No, polluting low-income neighborhoods and communities of color is simply wrong and racist—and it’s high time government agencies started addressing it.
The U.S. Environmental Protection Agency (EPA) has canceled a speaker series on environmental racism in response to a Trump order to nix all training sessions that are, ahem, “un-American.” The reversal was telling. EPA administrator Andrew Wheeler had appeared at the Nixon Presidential Library and Museum on September 3, and stated, “Communities that deal with the worst pollution in this country—and tend to be low-income and minority—face multiple environmental problems that need solving.” While Wheeler’s actions so far at the EPA certainly do not classify him as an ally to environmental justice communities (in fact, some environmentalists dubbed his recent proclamation as “Orwellian lip service”), this was one of the few times that his messaging has strayed from Trump’s.
Nevertheless, the very next day, the Office of Management and Budget ordered the cancellation of training sessions that suggest any of the following: (1) that “virtually all white people contribute to racism or benefit from racism,” (2) “critical race theory,” (3) “white privilege,” (4) “that the United States is an inherently racist or evil country,” (5) “that any race or ethnicity is inherently racist or evil,” and (6) “Anti-American propaganda.”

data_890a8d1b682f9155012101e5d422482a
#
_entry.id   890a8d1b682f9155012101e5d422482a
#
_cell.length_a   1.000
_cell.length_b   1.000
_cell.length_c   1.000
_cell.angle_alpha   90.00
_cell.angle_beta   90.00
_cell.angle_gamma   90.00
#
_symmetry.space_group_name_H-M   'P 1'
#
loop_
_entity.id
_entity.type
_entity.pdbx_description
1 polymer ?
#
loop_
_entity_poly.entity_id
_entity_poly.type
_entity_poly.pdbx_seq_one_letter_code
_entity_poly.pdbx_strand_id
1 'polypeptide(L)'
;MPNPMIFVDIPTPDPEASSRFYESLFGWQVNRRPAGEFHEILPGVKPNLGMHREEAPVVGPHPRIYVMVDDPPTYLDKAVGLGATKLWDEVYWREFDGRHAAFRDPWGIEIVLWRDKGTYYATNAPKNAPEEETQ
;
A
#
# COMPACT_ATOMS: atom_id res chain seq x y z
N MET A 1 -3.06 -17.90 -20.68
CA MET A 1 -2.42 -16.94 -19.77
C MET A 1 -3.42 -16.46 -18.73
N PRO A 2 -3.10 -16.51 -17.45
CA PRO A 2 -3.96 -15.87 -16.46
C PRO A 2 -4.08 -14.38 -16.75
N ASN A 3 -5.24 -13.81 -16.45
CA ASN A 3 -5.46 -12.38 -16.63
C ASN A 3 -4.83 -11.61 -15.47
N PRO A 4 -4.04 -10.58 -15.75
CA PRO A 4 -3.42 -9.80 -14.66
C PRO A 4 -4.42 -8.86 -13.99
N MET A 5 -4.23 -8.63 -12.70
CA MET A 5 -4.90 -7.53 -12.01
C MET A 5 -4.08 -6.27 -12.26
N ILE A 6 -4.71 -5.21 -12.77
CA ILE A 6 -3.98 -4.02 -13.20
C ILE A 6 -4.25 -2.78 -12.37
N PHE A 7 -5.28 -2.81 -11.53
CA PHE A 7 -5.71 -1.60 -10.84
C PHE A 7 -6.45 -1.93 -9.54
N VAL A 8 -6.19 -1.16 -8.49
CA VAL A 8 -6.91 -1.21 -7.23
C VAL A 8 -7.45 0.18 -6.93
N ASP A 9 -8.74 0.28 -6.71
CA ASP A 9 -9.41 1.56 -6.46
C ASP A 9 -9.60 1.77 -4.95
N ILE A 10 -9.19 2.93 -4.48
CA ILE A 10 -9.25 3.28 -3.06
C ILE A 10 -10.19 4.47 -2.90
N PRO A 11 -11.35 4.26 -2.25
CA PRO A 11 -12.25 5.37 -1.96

The great irony of Trump’s order is that it proclaims to target “divisive” actions, when Trump himself is one the most divisive figures in the country, if not the world.
Moreover, environmental justice is not a racist or divisive topic. What’s racist and divisive is failing to acknowledge the inequities in our country. Building a common understanding of how our social systems and personal beliefs may perpetuate those inequities and then working to change them are part of the solution. Anything short of this would further marginalize environmental justice communities and undermine their access and enjoyment to the basics of life, such as clean air and clean water.
The data showing that certain communities shoulder a disproportionate share of pollution is beyond dispute. The body of research is deep, and the disparate impacts have persisted for generations. The only question remaining is how to fix the problem, which is precisely why the EPA should be discussing these issues.
Maybe with the next administration.